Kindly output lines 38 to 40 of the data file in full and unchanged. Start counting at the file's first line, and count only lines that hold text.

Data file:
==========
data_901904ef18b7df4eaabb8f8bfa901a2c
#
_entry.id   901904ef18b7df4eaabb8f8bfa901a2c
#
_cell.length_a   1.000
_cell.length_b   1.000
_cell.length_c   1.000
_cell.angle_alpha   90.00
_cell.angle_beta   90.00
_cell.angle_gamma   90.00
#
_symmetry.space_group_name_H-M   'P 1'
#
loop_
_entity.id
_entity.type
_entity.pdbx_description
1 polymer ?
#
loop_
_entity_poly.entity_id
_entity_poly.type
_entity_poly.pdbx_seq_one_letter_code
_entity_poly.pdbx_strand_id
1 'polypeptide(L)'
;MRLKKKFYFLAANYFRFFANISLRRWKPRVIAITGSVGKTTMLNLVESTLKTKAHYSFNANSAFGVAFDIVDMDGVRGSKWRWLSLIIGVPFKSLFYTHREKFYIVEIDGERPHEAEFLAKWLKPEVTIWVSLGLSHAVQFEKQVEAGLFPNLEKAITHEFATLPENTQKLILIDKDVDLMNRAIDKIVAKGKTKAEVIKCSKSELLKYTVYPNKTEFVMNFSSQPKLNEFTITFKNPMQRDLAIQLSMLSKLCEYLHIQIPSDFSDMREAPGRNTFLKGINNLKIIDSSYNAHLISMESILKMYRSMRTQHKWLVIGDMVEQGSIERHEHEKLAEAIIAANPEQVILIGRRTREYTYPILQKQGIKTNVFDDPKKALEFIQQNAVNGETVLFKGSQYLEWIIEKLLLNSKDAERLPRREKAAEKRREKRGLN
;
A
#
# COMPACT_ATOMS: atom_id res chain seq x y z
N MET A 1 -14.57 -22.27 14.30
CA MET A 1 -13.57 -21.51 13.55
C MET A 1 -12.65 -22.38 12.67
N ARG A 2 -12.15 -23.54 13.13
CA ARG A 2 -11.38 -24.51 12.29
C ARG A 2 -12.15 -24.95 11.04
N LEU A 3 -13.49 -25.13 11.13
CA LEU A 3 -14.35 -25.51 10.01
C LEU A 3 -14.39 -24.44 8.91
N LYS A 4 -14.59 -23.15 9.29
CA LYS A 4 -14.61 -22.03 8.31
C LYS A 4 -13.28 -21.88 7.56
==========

CA LEU A 3 -14.35 -25.51 10.01
C LEU A 3 -14.39 -24.44 8.91
N LYS A 4 -14.59 -23.15 9.29